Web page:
A wide range of childhood illnesses are accompanied by fever, many of which are treated at home prior to presentation to hospital. An assessment of mothers’ knowledge and ability to recognize fever in their child, as well as management instituted at home were the focus of this study.
One hundred and forty four mothers whose children were less than 12 years old, had fever as one of the presenting complaints, and admitted to the children emergency room of Lagos State University Teaching Hospital between July and December, 2006, were interviewed with a structured questionnaire. Information sourced were the demographics of the mothers/caregivers and the children, mothers’/caregivers’ knowledge of fever and its management. Mothers that did not give their consents were excluded.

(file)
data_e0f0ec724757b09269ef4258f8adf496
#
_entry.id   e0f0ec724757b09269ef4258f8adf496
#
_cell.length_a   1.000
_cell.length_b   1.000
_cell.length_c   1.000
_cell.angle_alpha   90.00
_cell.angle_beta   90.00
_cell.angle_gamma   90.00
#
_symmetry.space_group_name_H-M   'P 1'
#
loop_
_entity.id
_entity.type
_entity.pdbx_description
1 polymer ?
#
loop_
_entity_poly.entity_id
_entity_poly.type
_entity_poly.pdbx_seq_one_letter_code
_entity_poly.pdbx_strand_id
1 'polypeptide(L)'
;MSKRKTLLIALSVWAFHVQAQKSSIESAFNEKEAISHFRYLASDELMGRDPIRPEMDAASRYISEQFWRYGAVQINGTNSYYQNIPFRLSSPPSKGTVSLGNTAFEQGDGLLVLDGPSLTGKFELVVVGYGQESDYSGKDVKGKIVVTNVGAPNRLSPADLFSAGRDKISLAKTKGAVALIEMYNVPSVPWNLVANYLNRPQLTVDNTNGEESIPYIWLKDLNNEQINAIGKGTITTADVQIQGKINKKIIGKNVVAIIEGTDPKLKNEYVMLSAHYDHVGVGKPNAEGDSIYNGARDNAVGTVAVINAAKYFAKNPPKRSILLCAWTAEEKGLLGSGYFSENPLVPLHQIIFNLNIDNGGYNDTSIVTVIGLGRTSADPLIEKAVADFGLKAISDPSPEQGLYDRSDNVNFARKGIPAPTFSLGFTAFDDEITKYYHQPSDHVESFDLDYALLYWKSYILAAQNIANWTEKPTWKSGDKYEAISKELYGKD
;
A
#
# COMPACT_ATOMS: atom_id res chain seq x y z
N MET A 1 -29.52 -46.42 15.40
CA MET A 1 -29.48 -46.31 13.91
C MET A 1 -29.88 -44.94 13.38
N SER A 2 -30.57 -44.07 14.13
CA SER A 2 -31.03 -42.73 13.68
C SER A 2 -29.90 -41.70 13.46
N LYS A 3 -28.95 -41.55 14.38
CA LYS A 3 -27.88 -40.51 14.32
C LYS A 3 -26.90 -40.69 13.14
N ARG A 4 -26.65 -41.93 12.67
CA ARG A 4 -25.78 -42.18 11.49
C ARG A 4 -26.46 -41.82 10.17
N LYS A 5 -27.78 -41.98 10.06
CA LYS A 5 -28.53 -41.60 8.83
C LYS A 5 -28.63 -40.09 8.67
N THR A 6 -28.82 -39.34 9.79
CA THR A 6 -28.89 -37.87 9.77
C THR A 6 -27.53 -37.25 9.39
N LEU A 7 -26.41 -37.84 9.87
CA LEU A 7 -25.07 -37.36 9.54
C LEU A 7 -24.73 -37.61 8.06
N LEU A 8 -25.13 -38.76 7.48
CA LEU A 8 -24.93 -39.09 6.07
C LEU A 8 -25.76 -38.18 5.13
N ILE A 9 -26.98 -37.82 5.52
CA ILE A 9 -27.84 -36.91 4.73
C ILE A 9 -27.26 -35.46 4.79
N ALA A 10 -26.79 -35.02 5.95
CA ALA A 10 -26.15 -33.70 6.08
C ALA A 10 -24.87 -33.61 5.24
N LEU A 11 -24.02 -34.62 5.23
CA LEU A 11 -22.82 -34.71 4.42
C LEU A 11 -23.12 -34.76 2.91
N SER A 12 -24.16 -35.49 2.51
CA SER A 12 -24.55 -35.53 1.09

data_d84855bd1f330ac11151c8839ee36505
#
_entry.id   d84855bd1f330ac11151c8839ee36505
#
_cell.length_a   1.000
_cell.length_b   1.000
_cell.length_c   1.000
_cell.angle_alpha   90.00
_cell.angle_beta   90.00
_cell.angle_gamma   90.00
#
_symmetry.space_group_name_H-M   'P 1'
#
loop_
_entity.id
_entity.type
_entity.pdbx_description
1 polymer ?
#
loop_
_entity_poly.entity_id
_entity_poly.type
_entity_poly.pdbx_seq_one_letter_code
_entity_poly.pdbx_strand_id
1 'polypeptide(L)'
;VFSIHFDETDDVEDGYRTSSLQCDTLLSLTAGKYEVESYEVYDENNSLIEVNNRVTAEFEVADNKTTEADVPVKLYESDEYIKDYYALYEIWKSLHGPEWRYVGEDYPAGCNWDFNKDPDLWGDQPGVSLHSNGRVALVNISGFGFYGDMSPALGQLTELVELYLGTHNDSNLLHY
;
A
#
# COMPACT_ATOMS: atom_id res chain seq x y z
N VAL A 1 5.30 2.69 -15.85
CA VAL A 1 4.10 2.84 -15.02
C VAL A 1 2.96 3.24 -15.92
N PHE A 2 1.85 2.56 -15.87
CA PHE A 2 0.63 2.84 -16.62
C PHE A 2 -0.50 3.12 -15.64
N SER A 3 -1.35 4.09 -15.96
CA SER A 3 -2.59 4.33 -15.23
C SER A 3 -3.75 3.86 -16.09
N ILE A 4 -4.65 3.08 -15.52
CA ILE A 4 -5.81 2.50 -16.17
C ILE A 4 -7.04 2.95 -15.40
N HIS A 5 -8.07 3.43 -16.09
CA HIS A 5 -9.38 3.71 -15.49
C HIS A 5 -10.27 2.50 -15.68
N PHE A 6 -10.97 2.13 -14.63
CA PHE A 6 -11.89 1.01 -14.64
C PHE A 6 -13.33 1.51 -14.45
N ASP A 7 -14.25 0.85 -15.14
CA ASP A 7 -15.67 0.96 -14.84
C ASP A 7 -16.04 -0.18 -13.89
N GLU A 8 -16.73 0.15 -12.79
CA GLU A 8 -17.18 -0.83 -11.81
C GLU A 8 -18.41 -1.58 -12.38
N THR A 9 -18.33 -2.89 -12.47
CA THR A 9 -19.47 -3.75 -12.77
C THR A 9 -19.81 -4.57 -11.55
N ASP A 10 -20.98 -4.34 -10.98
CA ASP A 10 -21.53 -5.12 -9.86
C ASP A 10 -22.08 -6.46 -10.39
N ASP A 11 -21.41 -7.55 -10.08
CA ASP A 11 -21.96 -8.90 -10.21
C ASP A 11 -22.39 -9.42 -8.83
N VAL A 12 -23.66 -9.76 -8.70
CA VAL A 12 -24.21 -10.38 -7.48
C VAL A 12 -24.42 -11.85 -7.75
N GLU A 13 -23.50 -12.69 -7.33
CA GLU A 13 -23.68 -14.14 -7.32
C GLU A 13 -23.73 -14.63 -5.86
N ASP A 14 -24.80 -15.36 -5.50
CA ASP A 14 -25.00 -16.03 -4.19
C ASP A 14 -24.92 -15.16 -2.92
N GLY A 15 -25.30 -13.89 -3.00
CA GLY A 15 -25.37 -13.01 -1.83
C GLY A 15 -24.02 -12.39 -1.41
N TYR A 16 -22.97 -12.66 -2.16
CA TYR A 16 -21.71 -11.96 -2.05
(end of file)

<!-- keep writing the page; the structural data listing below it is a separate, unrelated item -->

Most of the mothers (83.3%) perceived fever as the hotness of the whole body of the patient. Infection was the most likely cause of fever identified by 43.8% mothers. Malaria was presumptively diagnosed by the mothers in 54.2% children similar to the 53.5% cases of malaria diagnosed on admission. Ninety-six mothers (66.7%) managed the fever at home. Home treatment was majorly by reducing the clothing and exposing the child to air, tepid sponging, and use of paracetamol. Antimalarials (6.0%) and antibiotics (7.8%) group of drugs were rarely used.
Home management of fever by mothers had remained symptomatic in Nigeria. In the era of artemesinin combined therapy as the choice of malaria treatment in Nigeria, trend towards not using antimalarial drugs as part of home management of fever in children was observed amongst the mothers.
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